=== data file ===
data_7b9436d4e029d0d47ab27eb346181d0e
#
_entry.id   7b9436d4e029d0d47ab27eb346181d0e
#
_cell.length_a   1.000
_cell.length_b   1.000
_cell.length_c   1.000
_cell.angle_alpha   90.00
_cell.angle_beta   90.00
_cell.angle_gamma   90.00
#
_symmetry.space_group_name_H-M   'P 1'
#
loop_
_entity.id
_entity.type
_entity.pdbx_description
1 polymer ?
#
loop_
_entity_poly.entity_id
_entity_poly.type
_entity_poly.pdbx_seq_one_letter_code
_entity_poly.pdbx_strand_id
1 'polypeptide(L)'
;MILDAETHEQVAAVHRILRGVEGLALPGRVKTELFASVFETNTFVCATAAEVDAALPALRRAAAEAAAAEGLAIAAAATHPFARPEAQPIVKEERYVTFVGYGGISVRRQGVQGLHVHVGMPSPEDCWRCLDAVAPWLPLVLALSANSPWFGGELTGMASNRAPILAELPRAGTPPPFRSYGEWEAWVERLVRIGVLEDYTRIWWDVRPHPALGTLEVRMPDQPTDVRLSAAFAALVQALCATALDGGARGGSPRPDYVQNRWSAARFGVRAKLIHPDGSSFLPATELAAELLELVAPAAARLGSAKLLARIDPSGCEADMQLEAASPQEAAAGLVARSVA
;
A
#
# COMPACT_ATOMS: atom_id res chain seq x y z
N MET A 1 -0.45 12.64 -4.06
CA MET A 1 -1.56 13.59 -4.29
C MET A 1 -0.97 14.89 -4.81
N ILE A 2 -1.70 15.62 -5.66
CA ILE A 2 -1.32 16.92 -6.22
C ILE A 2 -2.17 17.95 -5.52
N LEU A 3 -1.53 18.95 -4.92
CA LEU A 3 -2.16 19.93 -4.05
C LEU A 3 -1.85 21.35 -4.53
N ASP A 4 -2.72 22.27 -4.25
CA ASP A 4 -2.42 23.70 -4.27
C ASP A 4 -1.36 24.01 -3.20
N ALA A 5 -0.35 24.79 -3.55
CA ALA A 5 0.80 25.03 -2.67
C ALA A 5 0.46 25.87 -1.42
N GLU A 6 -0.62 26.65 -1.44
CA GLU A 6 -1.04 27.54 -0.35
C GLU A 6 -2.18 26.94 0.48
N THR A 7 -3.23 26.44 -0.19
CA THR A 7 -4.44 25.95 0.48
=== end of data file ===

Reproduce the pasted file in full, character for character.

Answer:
data_7b9436d4e029d0d47ab27eb346181d0e
#
_entry.id   7b9436d4e029d0d47ab27eb346181d0e
#
_cell.length_a   1.000
_cell.length_b   1.000
_cell.length_c   1.000
_cell.angle_alpha   90.00
_cell.angle_beta   90.00
_cell.angle_gamma   90.00
#
_symmetry.space_group_name_H-M   'P 1'
#
loop_
_entity.id
_entity.type
_entity.pdbx_description
1 polymer ?
#
loop_
_entity_poly.entity_id
_entity_poly.type
_entity_poly.pdbx_seq_one_letter_code
_entity_poly.pdbx_strand_id
1 'polypeptide(L)'
;MILDAETHEQVAAVHRILRGVEGLALPGRVKTELFASVFETNTFVCATAAEVDAALPALRRAAAEAAAAEGLAIAAAATHPFARPEAQPIVKEERYVTFVGYGGISVRRQGVQGLHVHVGMPSPEDCWRCLDAVAPWLPLVLALSANSPWFGGELTGMASNRAPILAELPRAGTPPPFRSYGEWEAWVERLVRIGVLEDYTRIWWDVRPHPALGTLEVRMPDQPTDVRLSAAFAALVQALCATALDGGARGGSPRPDYVQNRWSAARFGVRAKLIHPDGSSFLPATELAAELLELVAPAAARLGSAKLLARIDPSGCEADMQLEAASPQEAAAGLVARSVA
;
A
#
# COMPACT_ATOMS: atom_id res chain seq x y z
N MET A 1 -0.45 12.64 -4.06
CA MET A 1 -1.56 13.59 -4.29
C MET A 1 -0.97 14.89 -4.81
N ILE A 2 -1.70 15.62 -5.66
CA ILE A 2 -1.32 16.92 -6.22
C ILE A 2 -2.17 17.95 -5.52
N LEU A 3 -1.53 18.95 -4.92
CA LEU A 3 -2.16 19.93 -4.05
C LEU A 3 -1.85 21.35 -4.53
N ASP A 4 -2.72 22.27 -4.25
CA ASP A 4 -2.42 23.70 -4.27
C ASP A 4 -1.36 24.01 -3.20
N ALA A 5 -0.35 24.79 -3.55
CA ALA A 5 0.80 25.03 -2.67
C ALA A 5 0.46 25.87 -1.42
N GLU A 6 -0.62 26.65 -1.44
CA GLU A 6 -1.04 27.54 -0.35
C GLU A 6 -2.18 26.94 0.48
N THR A 7 -3.23 26.44 -0.19
CA THR A 7 -4.44 25.95 0.48